Others are also cautious. "AMD has made a series of questionable decisions recently that are difficult to rationalize reviewing...their performance at retail. Pulling out of the low-end chip market, while unprofitable, gives them no legs to stand on," Alison Boswell wrote in the Boswell Report.

"While AMD shows improvement in sales and market share...they seem less of a threat than ever in light of recent announcements," said Boswell.

Ominously she added, "Their image is based on price, and as our research has shown over the last six months, consumers have little interest in the brand otherwise. Time and again they have tried to compete with Intel's high-end products and failed, as the K6-3 is a prime example." She concludes that "chronic problems" along with resignation of Atiq Raza, president and COO, spell "disaster for the company."

Danny Lam, a director at Fisher-Holstein, a consultancy, has similar views. "In one word, grim."

Lam believes that, based on their history, the AMD will have trouble effectively competing. "It's not Intel tripping up AMD. It's AMD tripping up itself."

AMD believes it is on track for success
AMD--and some analysts--of course, thinks otherwise, believing that the Athlon strategy is a natural progression and simply part of its long march to capture more and more of Intel's market.

"In 1997 when we came out with the K6 we had effectively 0 percent [of the retail consumer PC market.], Now we have more than 50 percent," said AMD spokesperson Scott Allen, pointing to a market it wrested from Intel and Cyrix.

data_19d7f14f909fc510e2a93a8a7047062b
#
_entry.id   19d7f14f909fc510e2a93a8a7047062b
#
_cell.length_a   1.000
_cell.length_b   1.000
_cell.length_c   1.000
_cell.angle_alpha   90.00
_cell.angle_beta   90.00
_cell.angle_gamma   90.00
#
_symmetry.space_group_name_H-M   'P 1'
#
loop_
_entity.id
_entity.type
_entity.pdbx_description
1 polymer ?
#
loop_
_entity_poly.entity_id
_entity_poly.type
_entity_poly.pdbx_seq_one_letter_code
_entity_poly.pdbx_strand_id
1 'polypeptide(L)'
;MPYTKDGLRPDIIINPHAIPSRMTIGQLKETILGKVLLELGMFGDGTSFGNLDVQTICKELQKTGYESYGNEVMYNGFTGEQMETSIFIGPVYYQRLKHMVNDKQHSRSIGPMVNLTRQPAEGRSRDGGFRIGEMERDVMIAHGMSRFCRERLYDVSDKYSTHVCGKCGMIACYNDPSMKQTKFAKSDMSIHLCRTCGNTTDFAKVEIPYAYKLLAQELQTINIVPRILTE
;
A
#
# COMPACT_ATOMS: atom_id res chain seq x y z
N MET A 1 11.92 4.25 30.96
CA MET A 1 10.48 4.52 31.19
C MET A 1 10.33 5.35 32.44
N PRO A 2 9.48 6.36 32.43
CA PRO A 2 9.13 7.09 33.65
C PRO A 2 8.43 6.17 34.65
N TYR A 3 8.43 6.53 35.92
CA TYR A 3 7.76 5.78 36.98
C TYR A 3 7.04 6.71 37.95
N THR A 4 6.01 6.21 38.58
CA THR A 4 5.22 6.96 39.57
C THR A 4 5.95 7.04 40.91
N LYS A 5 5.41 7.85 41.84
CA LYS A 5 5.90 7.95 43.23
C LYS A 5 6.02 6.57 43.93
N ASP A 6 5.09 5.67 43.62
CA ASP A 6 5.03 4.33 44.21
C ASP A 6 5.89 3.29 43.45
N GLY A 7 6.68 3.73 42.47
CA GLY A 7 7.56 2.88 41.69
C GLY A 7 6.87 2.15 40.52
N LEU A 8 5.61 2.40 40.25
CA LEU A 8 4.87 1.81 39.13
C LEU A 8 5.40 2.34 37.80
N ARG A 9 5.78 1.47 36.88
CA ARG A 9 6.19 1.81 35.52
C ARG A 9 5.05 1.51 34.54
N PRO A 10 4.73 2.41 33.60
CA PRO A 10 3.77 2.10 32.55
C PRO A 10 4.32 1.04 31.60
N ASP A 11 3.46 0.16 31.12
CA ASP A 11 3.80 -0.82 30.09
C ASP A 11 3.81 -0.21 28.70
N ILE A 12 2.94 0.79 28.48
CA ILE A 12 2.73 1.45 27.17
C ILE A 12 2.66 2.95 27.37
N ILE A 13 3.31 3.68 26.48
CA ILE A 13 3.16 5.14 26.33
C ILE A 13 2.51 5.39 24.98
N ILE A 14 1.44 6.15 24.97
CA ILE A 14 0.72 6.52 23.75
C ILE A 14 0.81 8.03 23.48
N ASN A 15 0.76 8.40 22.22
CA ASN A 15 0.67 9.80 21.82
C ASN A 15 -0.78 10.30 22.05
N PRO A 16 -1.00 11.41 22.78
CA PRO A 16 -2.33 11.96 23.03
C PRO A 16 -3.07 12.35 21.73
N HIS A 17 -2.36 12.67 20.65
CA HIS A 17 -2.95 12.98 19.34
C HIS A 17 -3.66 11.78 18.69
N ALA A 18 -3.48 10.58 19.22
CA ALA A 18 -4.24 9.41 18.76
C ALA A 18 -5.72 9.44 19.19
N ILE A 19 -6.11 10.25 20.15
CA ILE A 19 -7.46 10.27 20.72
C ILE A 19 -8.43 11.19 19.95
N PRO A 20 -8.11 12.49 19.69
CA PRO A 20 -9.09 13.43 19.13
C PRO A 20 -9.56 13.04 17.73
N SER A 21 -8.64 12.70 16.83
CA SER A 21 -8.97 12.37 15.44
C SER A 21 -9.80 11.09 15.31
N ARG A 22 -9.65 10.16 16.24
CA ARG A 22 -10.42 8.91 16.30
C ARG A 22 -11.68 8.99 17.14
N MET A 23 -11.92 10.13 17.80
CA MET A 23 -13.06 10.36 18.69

This is a strategy that IBM has participated in and believes in more than ever now. "For our customer base, Athlon delivers better value, better performance [than Intel]," said Del Tufo of IBM, which is targeting small business customers also with its AMD systems.

AMD's intention now is to "establish a modest beachhead" in the corporate market, the exclusive domain of Intel, and slowly take market share. "Athlon is the platform which that will allow us to make the [corporate] enterprise an important, more profitable segment," Allen said.

Some analysts agree. "With Athlon, AMD moves performance from a liability to an asset. For the first time, AMD will gain legitimate access to the performance-PC segment, where prices and profits are higher," said Microprocessor Report editor-in-chief Keith Diefendorff. "The ability to deploy competitive products in this segment, as well as the low-end segments, will provide AMD with price protection, as Intel can no longer outflank it by slashing prices at the low end only to make up for it at the high end," he added, though he was cautious about other elements of AMD's strategy.

AMD will continue to deliver its low-end chips, the K6-2 and K6-3, to the value segments of the market too. The company will take the chips to a more advanced manufacturing process, according to Steve Lapinski, director of product marketing at AMD. The shift will allow AMD to get beyond the 500-MHz ceiling the K6-2 chip now faces.

But AMD maintains that its "future is Athlon." Many consumers and corporations will be watching and waiting.